A question about mutual redistribution between EIGRP and BGP

Answered Question
Sep 11th, 2007

hi: I setup a lab with 6 routers as you can see from the attachment, PE1 run IBGP with PE2, PE1 run EBGP with CE3, PE2 run eBGP with CE4, and CE3, CE4, R5 and R6 run EIGRP1. I configured mutual redistribution on CE3 and CE4 (take CE3 as example:)

router eigrp 1

network 35.0.0.0

redistribute bgp 200 metric 100000 100 255 1 1500

!

router bgp 200

no synchronization

bgp log-neighbor-changes

network 3.3.3.3 mask 255.255.255.255

redistribute eigrp 1

neighbor 13.13.13.1 remote-as 500

no auto-summary

and CE4 has the samiliar config except the IP address.

1. I know mutual redistribution is quite compilcated issue and it may creat routing loop, you need to use route-map to prevent routing loop, but after I config redistribution without route-map, I check every route, it looks fine, can I say it will not cause routing loop?

2. When I tried to add route-map on both CE3 and CE4 router, my solution is that:

router eigrp 1

network 35.0.0.0

redistribute bgp 200 metric 100000 100 255 1 1500 route-map e2b

!

router bgp 200

no synchronization

bgp log-neighbor-changes

network 3.3.3.3 mask 255.255.255.255

redistribute eigrp 1 route-map b2e

neighbor 13.13.13.1 remote-as 500

no auto-summary

route-map e2b deny 10

match tag 1000

!

route-map e2b permit 20

set tag 2000

!

route-map b2e deny 10

match tag 2000

!

route-map b2e permit 20

set tag 1000

and the samiliar configuration on CE4.

but when I applied "redistribute eigrp 1 route-map b2e" I got warining msg:"% "b2e" used as redistribute eigrp into bgp route-map, set tag not supported". After that I tried to check the route tag, I found all the route learn by BGP has route tag:500, and I am not able to see the route tag leared by EIGRP?

How to work this issue?

Attachment: 
I have this problem too.
0 votes
Correct Answer by Kevin Dorrell about 9 years 2 months ago

Are you are going to get any routing loops here? Let us think this through ..

Any route that finds its way into BGP from EIGRP on CE3 will come from AS200, pass through AS 500, and end up on CE4. There it will have an AD of 20, being eBGP, and will take preference over the same route learned from EIGRP (AD 90). That could be a problem. One way to get over that is to put an AS_PATH filter in CE4 to filter out anything that comes from AS 200. And vice versa in CE3 for anything that came from AS200.

In this respect, you could think of the AS PATH as a tag, which is what you were trying to do with your route maps. Just that BGP does not support tags as such (although communities and AS Paths can fulfil the same functions).

But it may be that you want to use the BGP as redundancy in case you use the link between R5 and R6. In that case you could declare the internal EIGRP routes as backdoor routes in BGP on CE3 and CE4. That means that routes from R5 will be re-distributed into BGP on CE3, say, go through the BGP cloud, and end up on CE4. Normally, they would have an AD of 20, which would give you a problem. But if they are declared as backdoor, then they would have an AD of 200, which would give the EIGRP route priority.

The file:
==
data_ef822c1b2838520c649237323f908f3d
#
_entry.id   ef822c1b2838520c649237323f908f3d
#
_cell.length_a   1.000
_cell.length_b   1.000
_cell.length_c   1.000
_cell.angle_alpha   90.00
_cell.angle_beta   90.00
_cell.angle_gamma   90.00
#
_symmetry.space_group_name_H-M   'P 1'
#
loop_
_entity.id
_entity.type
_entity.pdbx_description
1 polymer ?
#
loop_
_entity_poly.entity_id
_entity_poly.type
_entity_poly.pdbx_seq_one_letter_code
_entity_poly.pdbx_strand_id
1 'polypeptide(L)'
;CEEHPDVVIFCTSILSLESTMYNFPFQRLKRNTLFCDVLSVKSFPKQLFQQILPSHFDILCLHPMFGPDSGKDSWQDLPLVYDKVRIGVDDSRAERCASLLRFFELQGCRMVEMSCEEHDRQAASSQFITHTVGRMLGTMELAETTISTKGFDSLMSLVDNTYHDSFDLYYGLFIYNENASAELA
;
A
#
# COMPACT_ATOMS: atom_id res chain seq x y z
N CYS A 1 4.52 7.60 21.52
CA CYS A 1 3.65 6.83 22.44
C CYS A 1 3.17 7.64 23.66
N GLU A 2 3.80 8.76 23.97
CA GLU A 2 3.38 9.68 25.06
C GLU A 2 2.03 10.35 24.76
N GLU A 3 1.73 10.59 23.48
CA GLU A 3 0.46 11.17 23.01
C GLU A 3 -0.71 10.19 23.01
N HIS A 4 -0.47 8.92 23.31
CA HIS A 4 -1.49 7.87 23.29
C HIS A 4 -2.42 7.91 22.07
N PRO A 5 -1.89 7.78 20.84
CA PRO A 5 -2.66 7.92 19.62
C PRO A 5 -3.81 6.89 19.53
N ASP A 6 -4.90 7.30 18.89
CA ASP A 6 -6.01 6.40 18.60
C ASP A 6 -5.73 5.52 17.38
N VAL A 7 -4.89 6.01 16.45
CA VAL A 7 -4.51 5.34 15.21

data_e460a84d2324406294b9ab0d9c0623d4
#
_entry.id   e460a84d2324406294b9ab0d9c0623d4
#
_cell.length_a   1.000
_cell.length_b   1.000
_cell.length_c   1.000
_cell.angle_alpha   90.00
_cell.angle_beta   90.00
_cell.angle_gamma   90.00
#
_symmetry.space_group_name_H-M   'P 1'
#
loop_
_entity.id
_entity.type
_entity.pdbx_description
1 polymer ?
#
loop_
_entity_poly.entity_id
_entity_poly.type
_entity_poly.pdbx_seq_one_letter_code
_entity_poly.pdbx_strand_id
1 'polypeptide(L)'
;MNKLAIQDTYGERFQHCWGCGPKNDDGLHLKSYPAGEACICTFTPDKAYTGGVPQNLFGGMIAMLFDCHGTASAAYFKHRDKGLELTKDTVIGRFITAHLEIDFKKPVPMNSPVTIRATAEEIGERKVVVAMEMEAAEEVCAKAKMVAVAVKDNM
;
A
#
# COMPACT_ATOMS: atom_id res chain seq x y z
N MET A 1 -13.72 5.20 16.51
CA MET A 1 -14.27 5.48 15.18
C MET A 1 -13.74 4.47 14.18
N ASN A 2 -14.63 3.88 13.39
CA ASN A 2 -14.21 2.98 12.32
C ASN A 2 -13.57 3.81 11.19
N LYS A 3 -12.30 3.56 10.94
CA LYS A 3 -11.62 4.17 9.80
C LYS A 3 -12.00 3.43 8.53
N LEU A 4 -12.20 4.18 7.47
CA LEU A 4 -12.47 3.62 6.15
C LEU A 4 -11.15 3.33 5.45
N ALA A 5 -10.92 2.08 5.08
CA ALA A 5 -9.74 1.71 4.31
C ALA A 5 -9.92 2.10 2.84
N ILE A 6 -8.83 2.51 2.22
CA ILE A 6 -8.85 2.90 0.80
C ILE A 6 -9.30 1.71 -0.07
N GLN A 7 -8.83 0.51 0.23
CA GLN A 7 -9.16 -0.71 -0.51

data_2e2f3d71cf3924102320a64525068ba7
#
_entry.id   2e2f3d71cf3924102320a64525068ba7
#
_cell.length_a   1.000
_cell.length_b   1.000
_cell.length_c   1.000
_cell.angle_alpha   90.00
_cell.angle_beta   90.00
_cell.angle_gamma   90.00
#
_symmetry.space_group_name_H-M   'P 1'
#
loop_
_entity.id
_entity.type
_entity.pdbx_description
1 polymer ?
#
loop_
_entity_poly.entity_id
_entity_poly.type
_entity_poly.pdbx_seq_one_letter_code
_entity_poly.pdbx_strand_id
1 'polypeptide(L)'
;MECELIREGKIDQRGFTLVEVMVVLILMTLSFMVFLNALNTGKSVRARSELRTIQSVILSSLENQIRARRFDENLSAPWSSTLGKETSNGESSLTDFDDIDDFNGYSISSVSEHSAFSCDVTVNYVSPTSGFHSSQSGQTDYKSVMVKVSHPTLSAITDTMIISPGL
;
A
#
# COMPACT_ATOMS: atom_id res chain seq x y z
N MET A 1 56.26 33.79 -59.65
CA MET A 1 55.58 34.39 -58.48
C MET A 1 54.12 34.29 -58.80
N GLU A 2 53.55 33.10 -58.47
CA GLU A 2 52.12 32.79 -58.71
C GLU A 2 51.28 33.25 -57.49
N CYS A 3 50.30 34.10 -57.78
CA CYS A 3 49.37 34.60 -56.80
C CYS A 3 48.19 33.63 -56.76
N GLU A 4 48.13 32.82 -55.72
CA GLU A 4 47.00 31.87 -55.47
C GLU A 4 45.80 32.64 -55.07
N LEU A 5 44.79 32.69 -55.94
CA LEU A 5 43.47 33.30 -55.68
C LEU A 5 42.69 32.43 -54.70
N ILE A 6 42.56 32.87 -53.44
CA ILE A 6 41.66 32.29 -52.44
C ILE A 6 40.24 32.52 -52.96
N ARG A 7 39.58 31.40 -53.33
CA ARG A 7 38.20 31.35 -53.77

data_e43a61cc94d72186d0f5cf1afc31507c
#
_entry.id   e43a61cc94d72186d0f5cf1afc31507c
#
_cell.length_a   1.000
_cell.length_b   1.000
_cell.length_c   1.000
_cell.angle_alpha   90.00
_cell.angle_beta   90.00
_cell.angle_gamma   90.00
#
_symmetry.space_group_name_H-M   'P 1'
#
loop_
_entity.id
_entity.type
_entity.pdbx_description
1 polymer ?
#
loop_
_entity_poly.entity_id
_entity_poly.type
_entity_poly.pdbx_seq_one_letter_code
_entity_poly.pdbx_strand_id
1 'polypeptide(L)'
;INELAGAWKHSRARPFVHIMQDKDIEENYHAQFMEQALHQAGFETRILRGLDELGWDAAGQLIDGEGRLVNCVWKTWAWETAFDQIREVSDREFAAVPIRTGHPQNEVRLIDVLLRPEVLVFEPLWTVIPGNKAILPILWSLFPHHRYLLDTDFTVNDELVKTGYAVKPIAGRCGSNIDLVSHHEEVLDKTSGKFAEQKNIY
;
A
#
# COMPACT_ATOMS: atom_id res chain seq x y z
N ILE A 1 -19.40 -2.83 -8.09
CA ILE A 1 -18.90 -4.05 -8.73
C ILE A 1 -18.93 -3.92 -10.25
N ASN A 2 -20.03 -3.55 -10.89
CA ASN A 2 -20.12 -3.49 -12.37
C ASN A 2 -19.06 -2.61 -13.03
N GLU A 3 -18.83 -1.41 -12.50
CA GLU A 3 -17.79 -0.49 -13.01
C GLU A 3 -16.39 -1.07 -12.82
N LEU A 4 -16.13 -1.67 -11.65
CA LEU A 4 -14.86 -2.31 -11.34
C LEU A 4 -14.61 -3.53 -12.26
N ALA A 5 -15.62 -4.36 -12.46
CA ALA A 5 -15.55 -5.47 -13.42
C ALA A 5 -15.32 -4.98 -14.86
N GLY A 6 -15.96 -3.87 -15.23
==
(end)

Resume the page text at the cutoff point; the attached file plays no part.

In the other direction, how about BGP routes getting redistributed into EIGRP, and back out to BGP again on the other router. You can get over that by only re-distributing EIGRP internal routes, and not its externals.

This is a particular example of a general class of problem that often occurs in CCIE labs, but rarely in the real world: that is, where you have an IGRP domain that spans several BGP domains.

Hope this makes sense.

Kevin Dorrell

Luxembourg

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Correct Answer
Kevin Dorrell Wed, 09/12/2007 - 01:44

Are you are going to get any routing loops here? Let us think this through ..

Any route that finds its way into BGP from EIGRP on CE3 will come from AS200, pass through AS 500, and end up on CE4. There it will have an AD of 20, being eBGP, and will take preference over the same route learned from EIGRP (AD 90). That could be a problem. One way to get over that is to put an AS_PATH filter in CE4 to filter out anything that comes from AS 200. And vice versa in CE3 for anything that came from AS200.

In this respect, you could think of the AS PATH as a tag, which is what you were trying to do with your route maps. Just that BGP does not support tags as such (although communities and AS Paths can fulfil the same functions).

But it may be that you want to use the BGP as redundancy in case you use the link between R5 and R6. In that case you could declare the internal EIGRP routes as backdoor routes in BGP on CE3 and CE4. That means that routes from R5 will be re-distributed into BGP on CE3, say, go through the BGP cloud, and end up on CE4. Normally, they would have an AD of 20, which would give you a problem. But if they are declared as backdoor, then they would have an AD of 200, which would give the EIGRP route priority.

In the other direction, how about BGP routes getting redistributed into EIGRP, and back out to BGP again on the other router. You can get over that by only re-distributing EIGRP internal routes, and not its externals.

This is a particular example of a general class of problem that often occurs in CCIE labs, but rarely in the real world: that is, where you have an IGRP domain that spans several BGP domains.

Hope this makes sense.

Kevin Dorrell

Luxembourg

shibindong Wed, 09/12/2007 - 05:59

thanks for your reply, I am not able to understand" re-distributing EIGRP internal routes, and not its externals", can you explain in detail?

royalblues Wed, 09/12/2007 - 06:09

Another best way to do away with mutual redistribution would be to use network statements under BGP rather than redistributing EIGRP into it.

Though this approach would be feasibel only when you do not have many networks with EIGRP

Narayan

Kevin Dorrell Wed, 09/12/2007 - 06:27

route-map e2b permit 10

 match route-type internal

This will distribute into BGP only those routes that came from the EIGRP domain itself, and not ones it learned from the BGP of the other BGP<->EIGRP border router.

Kevin Dorrell

Luxembourg

royalblues Wed, 09/12/2007 - 06:37

Kevin

Does the internal keyword works with EIGRP too? i was thinking that it works with only OSPF

Narayan

Kevin Dorrell Wed, 09/12/2007 - 06:41

Narayan,